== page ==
Photo: Mike Widmer, Belmont Town Moderator, opens the 2023 annual Town Meeting on May 1
It was a clean sweep for the seven Community Preservation Act projects as they were overwhelmingly accepted by members on the opening night of the annual Belmont Town Meeting held in person for the first time since November 2019.
“I’m delighted we’re back in person,” said Town Moderator Mike Widmer as he greeted the approximately 235 members to the Belmont High School Auditorium on Monday, May 1.
Widmer acknowledged several members remained concerned about being indoors with the coronavirus remaining a health issue, which was one of the reasons Belmont trailed other communities returning to public meetings. With the help of the Board of Health, a special section in the auditorium’s balcony was set aside for those residents seeking a comfortable distance from their fellow members.
“Obviously, nothing is 100 percent perfect, but I’m confident that we’re making this step in a responsible way,” Widmer told the assembled body.
The night felt like a long-delayed family reunion, with members happily reintroducing themselves in the High School auditorium with hugs and pats on the back. Some expressed an almost nostalgic fondness for the battered original seats in the old High School “that poked you so you’d pay attention.”
The Boy Scouts from Troop 304 and Girl Scouts Troop 82109 presented the colors while Life Scout Karina Kinzinger led the meeting in the Pledge of Alliance. The Belmont High Chorus sang the national anthem, and Bishop Christopher Palmer of the Church of Jesus Christ of Latter-Day Saints provided the invocation.
The Meeting has seen a historical change in its demographics since that last in-person get-together three-and-a-half years ago, noted Widmer. Since 2019, 100 new Town Meeting members have been elected, nearly a third of the legislative body, with 25 elected in April. Those include an 18-year-old and a growing number of People of Color joining the Meeting’s ranks.
Long-standing Town Meeting stalwart Fred Paulsen was honored with a proclamation from the Select Board. Paulsen served 62 years as a Member, starting in 1959 as a member of the School Committee, which is likely the longest tenure of any resident on the body.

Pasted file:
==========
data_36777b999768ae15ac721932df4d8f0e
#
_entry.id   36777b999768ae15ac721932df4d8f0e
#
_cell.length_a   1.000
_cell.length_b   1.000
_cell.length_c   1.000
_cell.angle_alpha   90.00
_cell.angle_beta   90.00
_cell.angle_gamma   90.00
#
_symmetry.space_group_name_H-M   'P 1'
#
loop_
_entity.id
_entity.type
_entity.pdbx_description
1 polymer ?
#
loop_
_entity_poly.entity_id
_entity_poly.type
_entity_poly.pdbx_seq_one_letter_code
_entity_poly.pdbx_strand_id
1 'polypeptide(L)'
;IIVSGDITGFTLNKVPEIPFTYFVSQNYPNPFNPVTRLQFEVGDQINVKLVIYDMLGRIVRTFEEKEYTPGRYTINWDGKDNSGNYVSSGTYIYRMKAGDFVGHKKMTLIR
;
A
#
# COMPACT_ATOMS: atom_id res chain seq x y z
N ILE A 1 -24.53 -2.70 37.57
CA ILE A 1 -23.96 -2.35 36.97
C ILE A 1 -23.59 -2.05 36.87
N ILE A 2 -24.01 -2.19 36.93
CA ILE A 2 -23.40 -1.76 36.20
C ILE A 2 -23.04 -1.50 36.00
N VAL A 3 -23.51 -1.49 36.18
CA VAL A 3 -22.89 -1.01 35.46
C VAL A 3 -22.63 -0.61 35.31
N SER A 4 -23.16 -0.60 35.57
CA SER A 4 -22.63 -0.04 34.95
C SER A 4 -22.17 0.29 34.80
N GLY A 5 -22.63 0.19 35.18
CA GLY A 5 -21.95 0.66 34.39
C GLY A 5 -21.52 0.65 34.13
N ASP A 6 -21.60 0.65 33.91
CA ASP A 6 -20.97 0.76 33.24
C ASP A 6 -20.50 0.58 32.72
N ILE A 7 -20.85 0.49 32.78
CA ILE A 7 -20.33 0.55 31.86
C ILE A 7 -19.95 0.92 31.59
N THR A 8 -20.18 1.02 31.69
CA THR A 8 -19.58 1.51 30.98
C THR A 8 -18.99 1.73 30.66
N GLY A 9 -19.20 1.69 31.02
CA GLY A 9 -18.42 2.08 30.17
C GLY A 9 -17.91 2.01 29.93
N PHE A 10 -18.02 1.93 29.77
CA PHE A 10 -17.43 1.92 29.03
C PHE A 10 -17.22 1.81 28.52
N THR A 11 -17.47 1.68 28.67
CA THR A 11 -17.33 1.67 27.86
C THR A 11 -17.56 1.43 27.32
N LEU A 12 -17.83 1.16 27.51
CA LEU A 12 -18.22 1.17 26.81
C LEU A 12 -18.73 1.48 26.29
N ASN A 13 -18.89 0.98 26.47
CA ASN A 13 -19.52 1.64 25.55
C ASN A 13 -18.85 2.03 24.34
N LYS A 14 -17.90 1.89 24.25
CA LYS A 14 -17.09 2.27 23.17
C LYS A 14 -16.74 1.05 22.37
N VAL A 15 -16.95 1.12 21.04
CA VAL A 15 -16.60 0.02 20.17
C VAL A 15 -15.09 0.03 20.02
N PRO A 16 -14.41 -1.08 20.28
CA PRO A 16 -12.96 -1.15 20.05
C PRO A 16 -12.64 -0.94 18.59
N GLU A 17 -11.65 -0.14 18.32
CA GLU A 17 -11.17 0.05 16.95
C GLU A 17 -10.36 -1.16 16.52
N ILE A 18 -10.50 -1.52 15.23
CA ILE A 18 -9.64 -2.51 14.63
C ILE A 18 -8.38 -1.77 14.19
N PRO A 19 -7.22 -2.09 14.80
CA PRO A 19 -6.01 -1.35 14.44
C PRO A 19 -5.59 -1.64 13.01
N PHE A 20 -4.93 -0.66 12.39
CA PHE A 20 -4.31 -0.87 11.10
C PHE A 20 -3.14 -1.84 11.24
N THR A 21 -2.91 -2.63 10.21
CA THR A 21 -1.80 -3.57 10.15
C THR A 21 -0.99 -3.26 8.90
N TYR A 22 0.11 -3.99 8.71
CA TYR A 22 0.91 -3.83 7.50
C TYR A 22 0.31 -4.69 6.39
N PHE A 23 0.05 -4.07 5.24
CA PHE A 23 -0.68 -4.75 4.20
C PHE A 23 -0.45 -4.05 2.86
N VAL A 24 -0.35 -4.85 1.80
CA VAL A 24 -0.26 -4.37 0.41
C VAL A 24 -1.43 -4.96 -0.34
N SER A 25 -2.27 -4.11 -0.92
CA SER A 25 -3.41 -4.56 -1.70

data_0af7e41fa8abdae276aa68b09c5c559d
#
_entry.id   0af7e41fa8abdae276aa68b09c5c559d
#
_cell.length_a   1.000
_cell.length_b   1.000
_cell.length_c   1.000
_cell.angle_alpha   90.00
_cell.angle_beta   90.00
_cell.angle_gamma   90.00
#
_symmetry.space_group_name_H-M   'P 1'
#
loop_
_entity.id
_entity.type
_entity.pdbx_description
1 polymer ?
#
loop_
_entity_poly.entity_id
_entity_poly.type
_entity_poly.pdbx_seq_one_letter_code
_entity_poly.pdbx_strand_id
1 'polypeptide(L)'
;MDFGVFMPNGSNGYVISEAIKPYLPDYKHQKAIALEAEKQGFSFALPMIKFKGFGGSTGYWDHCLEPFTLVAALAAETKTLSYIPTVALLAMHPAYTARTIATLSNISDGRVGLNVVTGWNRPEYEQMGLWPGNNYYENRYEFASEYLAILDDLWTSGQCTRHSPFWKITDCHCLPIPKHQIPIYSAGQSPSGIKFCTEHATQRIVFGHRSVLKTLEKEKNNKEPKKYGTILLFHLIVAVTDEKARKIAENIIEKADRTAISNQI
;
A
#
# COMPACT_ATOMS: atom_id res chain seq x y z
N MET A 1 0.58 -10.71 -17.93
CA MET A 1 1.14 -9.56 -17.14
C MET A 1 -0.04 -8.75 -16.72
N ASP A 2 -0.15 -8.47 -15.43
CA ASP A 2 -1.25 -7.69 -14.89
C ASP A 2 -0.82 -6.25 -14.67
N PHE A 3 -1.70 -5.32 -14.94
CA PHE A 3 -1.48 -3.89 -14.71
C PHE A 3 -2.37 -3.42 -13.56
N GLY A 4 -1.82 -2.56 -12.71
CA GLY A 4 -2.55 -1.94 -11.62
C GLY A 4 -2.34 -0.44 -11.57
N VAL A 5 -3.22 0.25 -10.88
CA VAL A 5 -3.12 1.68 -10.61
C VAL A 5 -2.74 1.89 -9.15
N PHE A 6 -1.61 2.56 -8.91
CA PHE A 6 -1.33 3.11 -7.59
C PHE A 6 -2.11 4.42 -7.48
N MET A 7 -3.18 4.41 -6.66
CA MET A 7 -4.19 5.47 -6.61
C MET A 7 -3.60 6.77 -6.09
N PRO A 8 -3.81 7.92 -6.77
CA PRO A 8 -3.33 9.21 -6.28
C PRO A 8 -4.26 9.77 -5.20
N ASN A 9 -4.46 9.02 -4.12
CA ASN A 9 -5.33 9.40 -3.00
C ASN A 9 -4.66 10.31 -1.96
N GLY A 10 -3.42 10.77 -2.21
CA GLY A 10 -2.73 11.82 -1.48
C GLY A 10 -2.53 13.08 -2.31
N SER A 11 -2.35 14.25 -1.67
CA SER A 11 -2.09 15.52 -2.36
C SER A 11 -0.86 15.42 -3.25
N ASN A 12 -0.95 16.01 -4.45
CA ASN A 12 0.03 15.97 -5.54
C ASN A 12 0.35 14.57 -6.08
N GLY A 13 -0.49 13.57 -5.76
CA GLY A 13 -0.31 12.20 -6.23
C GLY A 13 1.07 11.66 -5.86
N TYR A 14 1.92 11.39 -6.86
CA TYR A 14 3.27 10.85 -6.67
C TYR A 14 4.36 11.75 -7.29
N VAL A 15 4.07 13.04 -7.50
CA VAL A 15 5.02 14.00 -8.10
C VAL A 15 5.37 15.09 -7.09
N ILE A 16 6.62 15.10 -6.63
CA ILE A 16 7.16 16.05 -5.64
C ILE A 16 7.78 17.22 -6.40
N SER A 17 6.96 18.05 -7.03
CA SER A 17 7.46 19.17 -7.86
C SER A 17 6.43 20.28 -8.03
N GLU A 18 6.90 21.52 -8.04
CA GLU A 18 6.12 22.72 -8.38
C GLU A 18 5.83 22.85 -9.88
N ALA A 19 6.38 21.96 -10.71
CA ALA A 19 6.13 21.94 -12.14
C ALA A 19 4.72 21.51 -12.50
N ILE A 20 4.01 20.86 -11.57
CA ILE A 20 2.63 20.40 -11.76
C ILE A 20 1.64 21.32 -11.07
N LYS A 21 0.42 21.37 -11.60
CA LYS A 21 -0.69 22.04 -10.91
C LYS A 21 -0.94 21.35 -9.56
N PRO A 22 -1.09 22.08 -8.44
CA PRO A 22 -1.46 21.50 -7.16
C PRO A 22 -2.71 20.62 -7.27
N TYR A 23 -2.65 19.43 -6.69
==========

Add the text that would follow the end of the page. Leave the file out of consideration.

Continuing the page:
“I think I’m safe to say it’s gonna be a long time before that record is broken,” said Widmer.
“Fred, you were always very incredibly thoughtful and respectful,” said Mark Paolillo, Select Board chair. “You always did your homework and were very analytical about the points that you made. I think you convinced a lot of people including myself, to vote your way when I felt differently about it.”
“Sixty-two years has passed in a flash,” said Paulsen as he received a standing ovation from the body. “I enjoyed every Town Meeting and always hoped I made a positive impact, even those times where my comments and ideas were cast aside.”
As is keeping with tradition, long-serving Town Meeting members who are no longer representing their precincts were recognized, with Katherine Lind (39 years), Linda Oates (36), Henry Kazarian (29), and Brett Sorenson (27) leaving with more than a quarter of a century of service.
The first night was dedicated to Article 11, the seven Community Preservation Committee projects presented by its chair and recently elected Select Board member Elizabeth Dionne.
“The good news is that after adding interest on funds, Belmont’s total CAC funds raised to date (since 2012) is $16,694,344,” Dionne told the meeting, with the annual CPA charge for each residential taxpayer at $245.